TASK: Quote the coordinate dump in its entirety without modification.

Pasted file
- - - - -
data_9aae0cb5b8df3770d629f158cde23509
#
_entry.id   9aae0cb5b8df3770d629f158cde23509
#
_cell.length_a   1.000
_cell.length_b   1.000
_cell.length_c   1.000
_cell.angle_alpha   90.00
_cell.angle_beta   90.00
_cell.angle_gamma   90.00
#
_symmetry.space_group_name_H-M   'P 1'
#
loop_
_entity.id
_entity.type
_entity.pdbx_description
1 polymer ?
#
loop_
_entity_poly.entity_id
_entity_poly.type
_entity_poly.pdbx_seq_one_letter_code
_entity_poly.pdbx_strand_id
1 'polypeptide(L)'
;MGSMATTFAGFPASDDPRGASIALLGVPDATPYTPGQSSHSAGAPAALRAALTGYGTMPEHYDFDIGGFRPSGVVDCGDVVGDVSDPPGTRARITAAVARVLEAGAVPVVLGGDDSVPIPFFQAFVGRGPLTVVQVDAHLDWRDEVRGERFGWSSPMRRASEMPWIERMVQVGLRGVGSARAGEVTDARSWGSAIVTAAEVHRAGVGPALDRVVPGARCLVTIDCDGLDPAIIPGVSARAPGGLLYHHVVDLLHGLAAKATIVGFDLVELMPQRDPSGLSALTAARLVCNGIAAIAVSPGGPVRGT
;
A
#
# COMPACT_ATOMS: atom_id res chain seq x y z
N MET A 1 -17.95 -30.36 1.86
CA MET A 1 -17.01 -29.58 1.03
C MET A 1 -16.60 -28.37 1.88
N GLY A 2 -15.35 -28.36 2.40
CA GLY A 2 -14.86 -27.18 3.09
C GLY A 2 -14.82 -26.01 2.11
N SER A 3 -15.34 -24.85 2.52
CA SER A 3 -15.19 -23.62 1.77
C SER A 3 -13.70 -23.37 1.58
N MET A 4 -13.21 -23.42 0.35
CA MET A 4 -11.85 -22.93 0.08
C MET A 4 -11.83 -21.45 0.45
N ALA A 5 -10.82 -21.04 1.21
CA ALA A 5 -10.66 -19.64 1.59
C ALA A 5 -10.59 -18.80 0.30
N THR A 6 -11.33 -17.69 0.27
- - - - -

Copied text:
data_9aae0cb5b8df3770d629f158cde23509
#
_entry.id   9aae0cb5b8df3770d629f158cde23509
#
_cell.length_a   1.000
_cell.length_b   1.000
_cell.length_c   1.000
_cell.angle_alpha   90.00
_cell.angle_beta   90.00
_cell.angle_gamma   90.00
#
_symmetry.space_group_name_H-M   'P 1'
#
loop_
_entity.id
_entity.type
_entity.pdbx_description
1 polymer ?
#
loop_
_entity_poly.entity_id
_entity_poly.type
_entity_poly.pdbx_seq_one_letter_code
_entity_poly.pdbx_strand_id
1 'polypeptide(L)'
;MGSMATTFAGFPASDDPRGASIALLGVPDATPYTPGQSSHSAGAPAALRAALTGYGTMPEHYDFDIGGFRPSGVVDCGDVVGDVSDPPGTRARITAAVARVLEAGAVPVVLGGDDSVPIPFFQAFVGRGPLTVVQVDAHLDWRDEVRGERFGWSSPMRRASEMPWIERMVQVGLRGVGSARAGEVTDARSWGSAIVTAAEVHRAGVGPALDRVVPGARCLVTIDCDGLDPAIIPGVSARAPGGLLYHHVVDLLHGLAAKATIVGFDLVELMPQRDPSGLSALTAARLVCNGIAAIAVSPGGPVRGT
;
A
#
# COMPACT_ATOMS: atom_id res chain seq x y z
N MET A 1 -17.95 -30.36 1.86
CA MET A 1 -17.01 -29.58 1.03
C MET A 1 -16.60 -28.37 1.88
N GLY A 2 -15.35 -28.36 2.40
CA GLY A 2 -14.86 -27.18 3.09
C GLY A 2 -14.82 -26.01 2.11
N SER A 3 -15.34 -24.85 2.52
CA SER A 3 -15.19 -23.62 1.77
C SER A 3 -13.70 -23.37 1.58
N MET A 4 -13.21 -23.42 0.35
CA MET A 4 -11.85 -22.93 0.08
C MET A 4 -11.83 -21.45 0.45
N ALA A 5 -10.82 -21.04 1.21
CA ALA A 5 -10.66 -19.64 1.59
C ALA A 5 -10.59 -18.80 0.30
N THR A 6 -11.33 -17.69 0.27